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My Parkinson's Journey

In which Terri shares a humorous look at her journey with Parkinson's disease and Dystonia:

For me, illness and health are not opposites but exist together. Everyone has something that is challenging to them. Mine just simply has a recognizable name. My life will take a different path because of this but that's okay. Everyone has changes in their lives that create their path.  I'm learning how to enjoy whatever path I'm on.

Filtering by Tag: confidence

Toolbox: Communicating with the Medical World

Terri Reinhart

Communication: understanding others and being understood is one of the most wonderful aspects of being human. A dog can't go in to the vet and calmly explain to the doctor that he has a burning pain in his back left toe (3rd from the right) and has been craving cat food. We humans are the ones with advanced language skills. Why then, is this so difficult?

Part of the problem is our brains have to translate the speech we hear into something of meaning and our brain translators are not much better than the online language translators on the internet. The difference is a computer cannot take facial expression, body language, and tone of voice into consideration. We, on the other hand, take all that and more into our language interpretation center where it is sifted through our experiences, our prejudices, and the traumatic time when we threw up in the middle of our third grade classroom.

I'm sure there are people who have no problem at all with communicating, whether it be with their families, coworkers, neighbors, pets, or any alien species who happen to be visiting. I am in awe of these people. Most of our attempts fall into one of these categories: a) I'm afraid I'll say something stupid  b) I'm sure I must have said something stupid  or c) as usual, I talked too much. These are exact quotes from friends after a recent social outing.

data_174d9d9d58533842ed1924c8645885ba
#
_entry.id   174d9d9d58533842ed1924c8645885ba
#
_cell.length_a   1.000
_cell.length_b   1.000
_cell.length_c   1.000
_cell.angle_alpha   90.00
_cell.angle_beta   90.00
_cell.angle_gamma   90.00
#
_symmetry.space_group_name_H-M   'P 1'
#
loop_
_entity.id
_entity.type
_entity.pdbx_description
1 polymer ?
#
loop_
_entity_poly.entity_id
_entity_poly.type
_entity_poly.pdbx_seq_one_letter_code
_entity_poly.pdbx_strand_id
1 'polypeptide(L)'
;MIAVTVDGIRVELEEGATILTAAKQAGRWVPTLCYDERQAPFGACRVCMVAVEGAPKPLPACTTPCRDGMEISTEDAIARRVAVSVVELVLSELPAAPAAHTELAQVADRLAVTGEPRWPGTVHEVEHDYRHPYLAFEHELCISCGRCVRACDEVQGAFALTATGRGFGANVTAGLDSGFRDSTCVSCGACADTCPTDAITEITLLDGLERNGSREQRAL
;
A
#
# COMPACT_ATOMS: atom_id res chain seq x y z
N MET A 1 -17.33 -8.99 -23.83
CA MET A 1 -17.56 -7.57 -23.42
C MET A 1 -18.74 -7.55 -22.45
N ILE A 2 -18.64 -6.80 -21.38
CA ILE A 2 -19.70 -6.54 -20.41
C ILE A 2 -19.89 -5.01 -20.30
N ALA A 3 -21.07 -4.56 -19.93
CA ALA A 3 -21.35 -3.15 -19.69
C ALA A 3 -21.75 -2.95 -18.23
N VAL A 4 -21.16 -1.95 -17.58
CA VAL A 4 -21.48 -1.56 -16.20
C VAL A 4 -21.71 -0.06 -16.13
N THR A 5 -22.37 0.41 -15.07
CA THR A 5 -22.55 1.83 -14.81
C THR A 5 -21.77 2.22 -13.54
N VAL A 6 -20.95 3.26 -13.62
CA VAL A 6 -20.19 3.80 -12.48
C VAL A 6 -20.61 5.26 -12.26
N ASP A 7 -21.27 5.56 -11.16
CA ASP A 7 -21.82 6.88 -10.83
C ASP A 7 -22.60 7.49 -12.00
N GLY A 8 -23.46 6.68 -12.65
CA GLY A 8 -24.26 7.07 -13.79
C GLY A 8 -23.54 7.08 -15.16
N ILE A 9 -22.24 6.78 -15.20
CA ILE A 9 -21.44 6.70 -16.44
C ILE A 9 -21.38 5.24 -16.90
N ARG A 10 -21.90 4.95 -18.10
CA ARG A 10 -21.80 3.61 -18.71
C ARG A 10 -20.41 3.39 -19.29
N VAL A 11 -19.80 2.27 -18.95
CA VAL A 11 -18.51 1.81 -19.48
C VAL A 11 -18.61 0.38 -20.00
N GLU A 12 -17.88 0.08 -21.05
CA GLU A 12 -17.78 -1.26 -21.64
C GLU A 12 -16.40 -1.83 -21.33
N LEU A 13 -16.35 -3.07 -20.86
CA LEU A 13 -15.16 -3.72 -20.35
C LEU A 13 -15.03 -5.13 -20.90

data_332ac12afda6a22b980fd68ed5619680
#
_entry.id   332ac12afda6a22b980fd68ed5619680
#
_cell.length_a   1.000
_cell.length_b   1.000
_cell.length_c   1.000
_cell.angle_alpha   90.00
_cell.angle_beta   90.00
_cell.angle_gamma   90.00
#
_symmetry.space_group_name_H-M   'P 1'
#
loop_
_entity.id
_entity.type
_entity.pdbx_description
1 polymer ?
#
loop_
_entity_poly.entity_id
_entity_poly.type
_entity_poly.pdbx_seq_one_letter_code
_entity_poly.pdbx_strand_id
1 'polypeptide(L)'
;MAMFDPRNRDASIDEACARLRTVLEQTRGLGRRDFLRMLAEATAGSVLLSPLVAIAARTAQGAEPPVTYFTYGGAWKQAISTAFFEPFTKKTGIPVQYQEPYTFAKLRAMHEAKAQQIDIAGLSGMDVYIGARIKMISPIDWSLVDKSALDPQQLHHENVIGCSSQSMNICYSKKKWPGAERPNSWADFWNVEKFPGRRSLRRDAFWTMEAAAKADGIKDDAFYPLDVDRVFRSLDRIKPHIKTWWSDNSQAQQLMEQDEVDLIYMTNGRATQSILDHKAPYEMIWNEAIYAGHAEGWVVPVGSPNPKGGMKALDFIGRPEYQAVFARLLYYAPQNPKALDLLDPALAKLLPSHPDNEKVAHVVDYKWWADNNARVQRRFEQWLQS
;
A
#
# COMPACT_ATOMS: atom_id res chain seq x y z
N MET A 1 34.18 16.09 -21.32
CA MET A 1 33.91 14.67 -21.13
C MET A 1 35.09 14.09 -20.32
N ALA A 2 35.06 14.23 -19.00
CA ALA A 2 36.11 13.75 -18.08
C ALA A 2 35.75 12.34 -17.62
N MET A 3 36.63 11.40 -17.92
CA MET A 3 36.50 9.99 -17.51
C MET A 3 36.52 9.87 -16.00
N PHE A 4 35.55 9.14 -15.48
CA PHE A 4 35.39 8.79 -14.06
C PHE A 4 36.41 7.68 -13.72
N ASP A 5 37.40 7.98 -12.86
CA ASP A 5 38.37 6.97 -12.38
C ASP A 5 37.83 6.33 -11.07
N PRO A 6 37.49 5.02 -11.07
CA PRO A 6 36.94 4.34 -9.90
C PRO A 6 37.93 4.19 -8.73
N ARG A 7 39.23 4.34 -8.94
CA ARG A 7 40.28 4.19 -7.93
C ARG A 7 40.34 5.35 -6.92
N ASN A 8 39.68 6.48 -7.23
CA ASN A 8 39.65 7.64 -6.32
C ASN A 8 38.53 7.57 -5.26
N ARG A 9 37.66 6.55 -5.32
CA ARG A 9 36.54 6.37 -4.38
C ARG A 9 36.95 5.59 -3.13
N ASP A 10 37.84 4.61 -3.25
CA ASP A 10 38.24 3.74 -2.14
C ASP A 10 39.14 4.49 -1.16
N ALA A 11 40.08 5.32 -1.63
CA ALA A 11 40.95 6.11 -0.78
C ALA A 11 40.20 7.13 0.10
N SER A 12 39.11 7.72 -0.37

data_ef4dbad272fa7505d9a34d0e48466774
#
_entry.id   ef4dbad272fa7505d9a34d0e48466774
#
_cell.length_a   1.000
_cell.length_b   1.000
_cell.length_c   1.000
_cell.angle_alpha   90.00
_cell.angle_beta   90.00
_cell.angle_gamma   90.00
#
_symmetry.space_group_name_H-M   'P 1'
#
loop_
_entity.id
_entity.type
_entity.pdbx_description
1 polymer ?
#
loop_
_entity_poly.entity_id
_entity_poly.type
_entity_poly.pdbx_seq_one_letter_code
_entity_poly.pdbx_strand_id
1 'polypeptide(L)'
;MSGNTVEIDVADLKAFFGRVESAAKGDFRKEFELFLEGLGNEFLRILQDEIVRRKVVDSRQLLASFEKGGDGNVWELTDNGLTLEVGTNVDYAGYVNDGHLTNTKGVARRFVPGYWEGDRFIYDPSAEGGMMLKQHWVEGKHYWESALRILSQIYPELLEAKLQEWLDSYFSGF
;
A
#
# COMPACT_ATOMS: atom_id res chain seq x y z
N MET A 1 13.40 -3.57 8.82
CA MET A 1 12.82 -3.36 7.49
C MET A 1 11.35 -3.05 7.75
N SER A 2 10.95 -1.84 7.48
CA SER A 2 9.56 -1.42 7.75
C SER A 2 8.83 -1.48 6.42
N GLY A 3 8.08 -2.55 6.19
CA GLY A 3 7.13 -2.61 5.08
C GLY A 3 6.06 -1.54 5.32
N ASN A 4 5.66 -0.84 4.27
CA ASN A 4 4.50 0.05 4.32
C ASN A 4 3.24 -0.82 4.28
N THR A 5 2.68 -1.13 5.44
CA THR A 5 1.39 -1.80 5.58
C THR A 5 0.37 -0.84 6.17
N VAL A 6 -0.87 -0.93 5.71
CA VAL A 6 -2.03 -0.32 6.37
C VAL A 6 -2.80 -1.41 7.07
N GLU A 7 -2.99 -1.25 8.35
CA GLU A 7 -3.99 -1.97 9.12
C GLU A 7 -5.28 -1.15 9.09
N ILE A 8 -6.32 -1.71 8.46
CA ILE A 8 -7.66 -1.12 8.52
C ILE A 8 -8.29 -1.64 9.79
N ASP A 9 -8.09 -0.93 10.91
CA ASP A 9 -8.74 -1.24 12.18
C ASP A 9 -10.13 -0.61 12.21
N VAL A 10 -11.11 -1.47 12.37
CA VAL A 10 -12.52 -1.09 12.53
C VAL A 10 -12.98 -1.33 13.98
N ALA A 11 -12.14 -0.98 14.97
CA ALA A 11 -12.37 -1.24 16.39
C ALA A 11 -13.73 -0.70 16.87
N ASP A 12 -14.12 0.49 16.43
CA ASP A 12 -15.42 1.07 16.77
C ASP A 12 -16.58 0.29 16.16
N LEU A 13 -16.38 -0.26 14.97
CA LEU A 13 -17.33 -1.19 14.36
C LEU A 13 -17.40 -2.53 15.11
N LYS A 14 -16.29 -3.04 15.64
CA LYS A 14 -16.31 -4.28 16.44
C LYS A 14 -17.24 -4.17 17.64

And this is just in our everyday encounters. When we are trying to communicate our health challenges to our doctor or dentist or emergency room nurse, our ability to communicate effectively can make a huge difference. Before we even begin, our expectations and assumptions can create barriers. Are we going in assuming our doctor won't take time to listen? Or will talk down to us? Do we get intimidated by medical professionals? Do we trust our doctors? It's good to recognize the barriers we bring with us.

What do we want our doctors to know about us? What do doctors want us to know about them? I have compiled a basic list. From the doctor's side, it's a compilation from articles I've read and asking doctors.


I am more than a bundle of symptoms - I am a whole person. I have a biography. I have interests and talents, family and friends. And a sense of humor.

How you see me today is how I am today.  This is so true with PD. If I'm having a good day, will the doctor believe me when I tell them of my challenges? If I'm having a bad day, will they think I'm always like this?

I don't need to be made perfect.  Let me know what can be helped and what can't. I know treatment doesn't take away 100% of my symptoms.

Do you realize you treat me differently depending on how well I am able to speak?  This is my pet peeve, but I realize it's also a natural reaction. If my speech is slurring or hesitant, my docs have talked down to me. It's subtle, but noticeable, and totally unintentional. If I can speak well, my docs speak to me more as an intelligent adult. Do I do this to other people? Something to think about. My first neurologist tended to speak down to me a lot. I was a bit of a mess while trying to get my meds stable. Another patient showed her my blog articles. Suddenly, her attitude toward me changed drastically and she treated me more like a peer.